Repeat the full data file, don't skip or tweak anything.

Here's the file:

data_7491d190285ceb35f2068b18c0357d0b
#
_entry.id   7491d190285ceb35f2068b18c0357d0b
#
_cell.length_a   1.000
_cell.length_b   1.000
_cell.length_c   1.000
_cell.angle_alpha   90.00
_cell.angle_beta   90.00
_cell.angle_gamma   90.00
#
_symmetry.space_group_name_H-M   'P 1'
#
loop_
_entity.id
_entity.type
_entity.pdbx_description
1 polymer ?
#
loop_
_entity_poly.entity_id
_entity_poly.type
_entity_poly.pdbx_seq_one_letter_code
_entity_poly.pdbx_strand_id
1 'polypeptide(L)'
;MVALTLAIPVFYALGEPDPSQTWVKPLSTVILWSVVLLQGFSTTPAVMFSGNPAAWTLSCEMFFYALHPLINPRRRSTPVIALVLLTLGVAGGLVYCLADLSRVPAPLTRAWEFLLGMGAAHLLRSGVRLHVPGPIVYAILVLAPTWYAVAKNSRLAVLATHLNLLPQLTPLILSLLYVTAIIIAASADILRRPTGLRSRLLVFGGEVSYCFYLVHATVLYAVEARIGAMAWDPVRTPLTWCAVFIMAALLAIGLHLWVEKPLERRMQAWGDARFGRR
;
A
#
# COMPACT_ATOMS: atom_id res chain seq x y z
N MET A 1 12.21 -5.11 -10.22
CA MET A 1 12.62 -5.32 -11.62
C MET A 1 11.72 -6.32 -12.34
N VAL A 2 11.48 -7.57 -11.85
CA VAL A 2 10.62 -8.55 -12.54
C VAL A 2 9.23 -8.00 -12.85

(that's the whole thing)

data_7491d190285ceb35f2068b18c0357d0b
#
_entry.id   7491d190285ceb35f2068b18c0357d0b
#
_cell.length_a   1.000
_cell.length_b   1.000
_cell.length_c   1.000
_cell.angle_alpha   90.00
_cell.angle_beta   90.00
_cell.angle_gamma   90.00
#
_symmetry.space_group_name_H-M   'P 1'
#
loop_
_entity.id
_entity.type
_entity.pdbx_description
1 polymer ?
#
loop_
_entity_poly.entity_id
_entity_poly.type
_entity_poly.pdbx_seq_one_letter_code
_entity_poly.pdbx_strand_id
1 'polypeptide(L)'
;MVALTLAIPVFYALGEPDPSQTWVKPLSTVILWSVVLLQGFSTTPAVMFSGNPAAWTLSCEMFFYALHPLINPRRRSTPVIALVLLTLGVAGGLVYCLADLSRVPAPLTRAWEFLLGMGAAHLLRSGVRLHVPGPIVYAILVLAPTWYAVAKNSRLAVLATHLNLLPQLTPLILSLLYVTAIIIAASADILRRPTGLRSRLLVFGGEVSYCFYLVHATVLYAVEARIGAMAWDPVRTPLTWCAVFIMAALLAIGLHLWVEKPLERRMQAWGDARFGRR
;
A
#
# COMPACT_ATOMS: atom_id res chain seq x y z
N MET A 1 12.21 -5.11 -10.22
CA MET A 1 12.62 -5.32 -11.62
C MET A 1 11.72 -6.32 -12.34
N VAL A 2 11.48 -7.57 -11.85
CA VAL A 2 10.62 -8.55 -12.54
C VAL A 2 9.23 -8.00 -12.85